Shakespeare and Modern Popular Culture
by Douglas Lanier
Oxford University Press, USA, 2002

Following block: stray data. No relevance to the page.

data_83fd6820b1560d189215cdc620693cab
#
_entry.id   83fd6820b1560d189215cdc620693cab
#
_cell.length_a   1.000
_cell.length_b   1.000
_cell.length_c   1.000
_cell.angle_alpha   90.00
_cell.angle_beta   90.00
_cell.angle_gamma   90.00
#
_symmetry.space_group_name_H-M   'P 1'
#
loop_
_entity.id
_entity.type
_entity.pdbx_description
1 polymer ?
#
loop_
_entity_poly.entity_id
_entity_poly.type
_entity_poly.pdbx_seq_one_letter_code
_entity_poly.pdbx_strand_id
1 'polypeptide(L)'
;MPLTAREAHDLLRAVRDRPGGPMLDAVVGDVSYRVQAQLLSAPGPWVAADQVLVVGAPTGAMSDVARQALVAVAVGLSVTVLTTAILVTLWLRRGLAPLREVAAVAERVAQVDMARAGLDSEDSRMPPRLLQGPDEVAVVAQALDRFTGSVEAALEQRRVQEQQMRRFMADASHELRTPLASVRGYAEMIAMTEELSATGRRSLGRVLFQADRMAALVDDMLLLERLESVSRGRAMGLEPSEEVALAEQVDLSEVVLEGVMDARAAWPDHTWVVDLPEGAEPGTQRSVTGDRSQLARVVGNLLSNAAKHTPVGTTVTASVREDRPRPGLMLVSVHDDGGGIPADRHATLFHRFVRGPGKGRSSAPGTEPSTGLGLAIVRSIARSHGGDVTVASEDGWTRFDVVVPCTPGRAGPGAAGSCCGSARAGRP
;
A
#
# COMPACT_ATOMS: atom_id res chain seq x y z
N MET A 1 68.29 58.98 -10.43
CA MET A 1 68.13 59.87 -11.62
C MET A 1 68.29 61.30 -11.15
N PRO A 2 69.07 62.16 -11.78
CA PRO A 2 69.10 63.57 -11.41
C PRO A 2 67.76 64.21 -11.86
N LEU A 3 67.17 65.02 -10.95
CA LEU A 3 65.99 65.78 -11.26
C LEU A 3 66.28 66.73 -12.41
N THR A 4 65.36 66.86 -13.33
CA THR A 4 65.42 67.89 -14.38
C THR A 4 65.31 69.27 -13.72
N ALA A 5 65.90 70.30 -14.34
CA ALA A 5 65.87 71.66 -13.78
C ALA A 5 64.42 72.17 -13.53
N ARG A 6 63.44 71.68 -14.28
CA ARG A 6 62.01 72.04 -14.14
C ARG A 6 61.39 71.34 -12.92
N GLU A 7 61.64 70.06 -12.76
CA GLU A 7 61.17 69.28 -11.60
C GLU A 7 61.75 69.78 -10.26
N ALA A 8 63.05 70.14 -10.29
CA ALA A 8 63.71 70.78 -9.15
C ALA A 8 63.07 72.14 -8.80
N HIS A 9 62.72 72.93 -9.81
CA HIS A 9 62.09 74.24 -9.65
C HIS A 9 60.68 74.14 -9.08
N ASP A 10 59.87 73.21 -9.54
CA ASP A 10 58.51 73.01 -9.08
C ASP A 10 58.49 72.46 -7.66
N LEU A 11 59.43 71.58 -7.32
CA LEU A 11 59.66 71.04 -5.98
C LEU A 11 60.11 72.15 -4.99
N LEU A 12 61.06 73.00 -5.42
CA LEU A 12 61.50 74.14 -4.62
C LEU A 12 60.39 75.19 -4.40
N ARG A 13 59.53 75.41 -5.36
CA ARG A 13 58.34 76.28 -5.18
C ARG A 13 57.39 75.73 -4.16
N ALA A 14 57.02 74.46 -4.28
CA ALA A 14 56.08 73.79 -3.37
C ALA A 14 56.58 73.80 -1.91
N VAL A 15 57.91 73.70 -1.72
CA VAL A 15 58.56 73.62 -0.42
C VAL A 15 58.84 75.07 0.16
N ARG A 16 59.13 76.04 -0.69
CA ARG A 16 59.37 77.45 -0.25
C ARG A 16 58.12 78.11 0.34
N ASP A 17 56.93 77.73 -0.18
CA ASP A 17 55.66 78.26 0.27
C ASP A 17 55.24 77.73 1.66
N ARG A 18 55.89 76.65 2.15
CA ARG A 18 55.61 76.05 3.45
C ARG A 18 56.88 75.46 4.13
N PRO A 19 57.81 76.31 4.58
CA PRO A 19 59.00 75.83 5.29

excerpt from book cover: In the first book-length study to consider the modern 'Shakespop' phenomenon broadly, Douglas Lanier examines how our conceptions of Shakespeare's works and his cultural status have been profoundly shapes by Shakespeare's diffuse presence in such popular forms as films, comic books, TV shows, mass-market fiction, children's books, kitsch, and advertising. Shakespeare and Modern Popular Culture offers an overview of issues raised in Shakespeare's appropriation in twentieth-century popular culture, and argues that Shakespeare's appearances in these media can be seen as a form of cultural theorizing, a means by which popular culture thinks through its relationship to high culture. Through a series of case studies, the book examines how popular culture actively constructs, contests, uses, and perpetuates Shakespeare's cultural authority.